Edwardian Era Ladies' Dresses - March 1905 The Delineator
8227 - Ladies' Bolero Waist (left) - One of the latest designs for a fancy waist is pictured at the top of the page in tan eolienne, combined with Renaissance all-over lace, and a plain girdle of tan peau de soie is a pleasing adjunct. A close-fitting lining serves as a foundation for the blouse, the back of which may be eased slightly if the sagging effect is unbecoming, and a front closing is employed. The bolero hangs free all around, or the fronts may be used alone. A pretty effect is given by turning back the fronts to give the effect of revers, although the pattern makes allowance for cutting them off and also for omitting the straps and fancy collar. A girdle and standing collar are worn. Two-seam sleeve-linings support full puffs, and are faced to form deep cuffs or cut off for long elbow length, flaring cuffs, turned up or down, as individual fancy may dictate, being added. This is known as the Monte Carlo waist.
Silk Batiste, chiffon, mousseline, crepe de Chine or Liberty satin are suggested, for the blouse, and peau de soie, veiling, fine broadcloth, cashmere, chiffon or panne velvet may be employed for the bolero, sleeves and girdle.
8234 - Ladies' Seven-Gored Skirt (left) - Some of the prettiest of the season's skirts are made with tuck-plaits, and a smart design of seven-gored shaping is here illustrated in dark-green serge. Short round and instep lengths are provided for, as well as round length, the entire lower edge in the medium sizes attaining a measurement of about five yards. Tuck-plaits arranged to give a wide kilt effect may have the stitching terminate at yoke or flounce depth, with corresponding stitching along the creased edges if desired. A yoke in fancy outline is a desirable feature, but its use is optional.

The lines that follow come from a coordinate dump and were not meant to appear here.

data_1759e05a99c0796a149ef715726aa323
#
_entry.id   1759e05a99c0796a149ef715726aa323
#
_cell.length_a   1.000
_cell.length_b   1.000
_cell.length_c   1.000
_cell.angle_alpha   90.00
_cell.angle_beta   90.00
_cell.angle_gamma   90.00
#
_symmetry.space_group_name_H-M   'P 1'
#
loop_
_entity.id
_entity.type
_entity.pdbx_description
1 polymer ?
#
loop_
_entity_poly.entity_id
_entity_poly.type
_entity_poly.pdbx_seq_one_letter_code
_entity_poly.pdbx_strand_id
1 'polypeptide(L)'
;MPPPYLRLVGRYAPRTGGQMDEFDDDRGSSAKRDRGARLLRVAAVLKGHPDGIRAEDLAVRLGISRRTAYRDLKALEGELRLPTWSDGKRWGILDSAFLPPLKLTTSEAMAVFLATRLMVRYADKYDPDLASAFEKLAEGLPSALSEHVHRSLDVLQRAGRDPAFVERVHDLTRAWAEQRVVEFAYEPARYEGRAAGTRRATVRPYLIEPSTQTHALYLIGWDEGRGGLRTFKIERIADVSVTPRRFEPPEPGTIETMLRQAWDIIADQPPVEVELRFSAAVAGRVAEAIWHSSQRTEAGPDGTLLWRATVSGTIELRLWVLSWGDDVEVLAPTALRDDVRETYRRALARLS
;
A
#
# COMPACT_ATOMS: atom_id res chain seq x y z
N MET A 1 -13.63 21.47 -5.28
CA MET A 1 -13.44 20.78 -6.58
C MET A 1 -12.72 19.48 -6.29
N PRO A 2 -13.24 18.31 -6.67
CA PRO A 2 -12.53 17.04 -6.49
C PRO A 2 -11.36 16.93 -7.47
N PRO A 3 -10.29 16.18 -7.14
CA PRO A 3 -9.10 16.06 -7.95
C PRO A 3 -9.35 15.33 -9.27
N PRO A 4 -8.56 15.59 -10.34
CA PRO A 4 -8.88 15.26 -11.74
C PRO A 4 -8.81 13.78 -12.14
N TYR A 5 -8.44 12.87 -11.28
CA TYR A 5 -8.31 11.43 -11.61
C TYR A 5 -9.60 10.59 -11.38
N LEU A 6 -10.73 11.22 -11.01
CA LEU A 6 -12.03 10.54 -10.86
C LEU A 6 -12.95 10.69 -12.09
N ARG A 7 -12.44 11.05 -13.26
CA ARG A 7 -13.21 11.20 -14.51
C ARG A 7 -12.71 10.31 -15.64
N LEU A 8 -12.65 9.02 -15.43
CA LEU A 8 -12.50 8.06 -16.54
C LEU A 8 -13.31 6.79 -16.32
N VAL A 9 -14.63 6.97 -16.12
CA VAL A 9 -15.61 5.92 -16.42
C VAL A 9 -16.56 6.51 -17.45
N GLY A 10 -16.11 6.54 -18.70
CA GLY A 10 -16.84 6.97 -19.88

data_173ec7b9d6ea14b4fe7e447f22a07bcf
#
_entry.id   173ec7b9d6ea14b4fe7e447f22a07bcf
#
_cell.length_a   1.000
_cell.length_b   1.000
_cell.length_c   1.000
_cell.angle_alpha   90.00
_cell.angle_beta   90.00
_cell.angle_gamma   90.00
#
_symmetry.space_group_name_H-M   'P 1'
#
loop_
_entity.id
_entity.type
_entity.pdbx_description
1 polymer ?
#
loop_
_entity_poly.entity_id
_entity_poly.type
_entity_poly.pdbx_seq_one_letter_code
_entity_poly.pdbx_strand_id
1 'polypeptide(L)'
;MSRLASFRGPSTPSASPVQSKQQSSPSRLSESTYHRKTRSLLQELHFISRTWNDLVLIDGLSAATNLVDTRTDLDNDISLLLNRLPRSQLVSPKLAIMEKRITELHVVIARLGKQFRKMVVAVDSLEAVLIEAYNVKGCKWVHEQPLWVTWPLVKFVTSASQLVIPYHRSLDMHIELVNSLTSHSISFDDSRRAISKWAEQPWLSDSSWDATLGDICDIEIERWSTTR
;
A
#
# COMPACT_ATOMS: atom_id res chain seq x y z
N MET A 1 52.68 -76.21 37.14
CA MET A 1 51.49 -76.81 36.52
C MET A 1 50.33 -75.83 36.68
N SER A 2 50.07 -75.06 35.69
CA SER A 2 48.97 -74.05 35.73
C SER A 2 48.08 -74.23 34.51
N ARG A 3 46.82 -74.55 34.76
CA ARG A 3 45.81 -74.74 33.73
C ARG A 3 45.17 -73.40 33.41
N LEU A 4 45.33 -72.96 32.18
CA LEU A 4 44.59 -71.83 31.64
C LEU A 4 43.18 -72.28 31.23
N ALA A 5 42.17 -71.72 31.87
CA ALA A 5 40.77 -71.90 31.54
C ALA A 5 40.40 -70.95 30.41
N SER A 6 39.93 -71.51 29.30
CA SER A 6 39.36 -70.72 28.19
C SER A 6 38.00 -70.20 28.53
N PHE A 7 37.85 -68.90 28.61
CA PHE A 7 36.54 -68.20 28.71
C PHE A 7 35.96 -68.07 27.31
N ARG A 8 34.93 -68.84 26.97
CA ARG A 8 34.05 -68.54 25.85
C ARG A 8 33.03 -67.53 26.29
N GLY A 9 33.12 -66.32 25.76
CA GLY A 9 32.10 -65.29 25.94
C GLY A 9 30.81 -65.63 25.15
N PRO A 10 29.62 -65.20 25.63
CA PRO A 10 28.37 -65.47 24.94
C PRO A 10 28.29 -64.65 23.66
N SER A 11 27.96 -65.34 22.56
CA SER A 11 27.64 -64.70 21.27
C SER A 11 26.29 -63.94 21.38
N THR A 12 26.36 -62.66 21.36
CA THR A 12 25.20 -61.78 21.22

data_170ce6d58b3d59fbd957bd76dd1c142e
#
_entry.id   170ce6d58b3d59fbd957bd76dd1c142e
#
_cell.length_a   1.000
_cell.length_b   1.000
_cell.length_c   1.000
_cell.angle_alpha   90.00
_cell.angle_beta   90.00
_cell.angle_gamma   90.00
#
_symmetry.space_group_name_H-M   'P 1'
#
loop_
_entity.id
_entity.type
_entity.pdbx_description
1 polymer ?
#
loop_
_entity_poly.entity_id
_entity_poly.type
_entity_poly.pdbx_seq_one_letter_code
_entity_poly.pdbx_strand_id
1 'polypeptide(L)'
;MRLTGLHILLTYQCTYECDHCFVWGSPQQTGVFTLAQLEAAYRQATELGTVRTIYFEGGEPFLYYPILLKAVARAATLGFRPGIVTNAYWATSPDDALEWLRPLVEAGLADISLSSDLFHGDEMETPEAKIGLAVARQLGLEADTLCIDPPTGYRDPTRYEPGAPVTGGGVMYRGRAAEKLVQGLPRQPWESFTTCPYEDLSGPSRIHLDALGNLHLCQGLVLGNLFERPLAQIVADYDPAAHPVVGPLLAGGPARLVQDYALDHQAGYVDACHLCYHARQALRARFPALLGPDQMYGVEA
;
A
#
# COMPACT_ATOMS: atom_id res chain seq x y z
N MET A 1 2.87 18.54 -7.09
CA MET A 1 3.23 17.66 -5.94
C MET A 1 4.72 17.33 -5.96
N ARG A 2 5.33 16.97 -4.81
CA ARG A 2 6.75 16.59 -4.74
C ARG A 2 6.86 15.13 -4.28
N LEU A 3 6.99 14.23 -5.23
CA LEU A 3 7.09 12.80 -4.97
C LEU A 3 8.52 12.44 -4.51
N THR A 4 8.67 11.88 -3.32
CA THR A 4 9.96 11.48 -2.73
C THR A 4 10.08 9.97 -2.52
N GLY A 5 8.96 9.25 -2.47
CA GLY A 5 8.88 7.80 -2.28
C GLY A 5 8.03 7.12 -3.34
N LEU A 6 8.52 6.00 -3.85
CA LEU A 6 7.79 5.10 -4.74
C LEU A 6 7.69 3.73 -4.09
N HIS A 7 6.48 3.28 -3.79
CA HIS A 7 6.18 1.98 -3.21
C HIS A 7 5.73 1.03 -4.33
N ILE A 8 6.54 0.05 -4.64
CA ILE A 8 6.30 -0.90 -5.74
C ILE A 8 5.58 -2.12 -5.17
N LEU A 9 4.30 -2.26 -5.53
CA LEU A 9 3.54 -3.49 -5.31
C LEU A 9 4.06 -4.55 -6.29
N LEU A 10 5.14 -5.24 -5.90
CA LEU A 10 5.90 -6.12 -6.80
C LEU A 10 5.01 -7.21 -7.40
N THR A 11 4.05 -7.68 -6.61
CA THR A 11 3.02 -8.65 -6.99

Wood-brown broadcloth will make up attractively for wear with a coat of the same material. Zibeline, cheviot, tweed, voile and cashmere may be used, and washable materials will also prove satisfactory.
8223 - Ladies' Blouse Waist (right) - A fancy waist of decidedly unique design is shown directly opposite in developments of figured silk and in pale-tan eolienne, with lace and velvet for relief. The back closing gives a youthful air to the mode, and the over-blouse is a pleasing feature. The latter is designed for any of three depths, and is supported by two straps at each side passing over the shoulders in suspender style, and giving it the name of the suspender bodice. A body lining serves as a foundation for the under-blouse, which is plain save for gathers at the waist and is made high in the neck with a standing collar, or cut out for pointed outline. A belt finishes the waist stylishly. CLose linings support the full puffs of the sleeves, with or without self frills, and are faced to form deep cuffs or cut off for three-quarter length.
A waist is suggested in tea-colored crepe Olga, with an under-blouse of tucked chiffon of the same shade, and suspender straps of velvet a shade darker.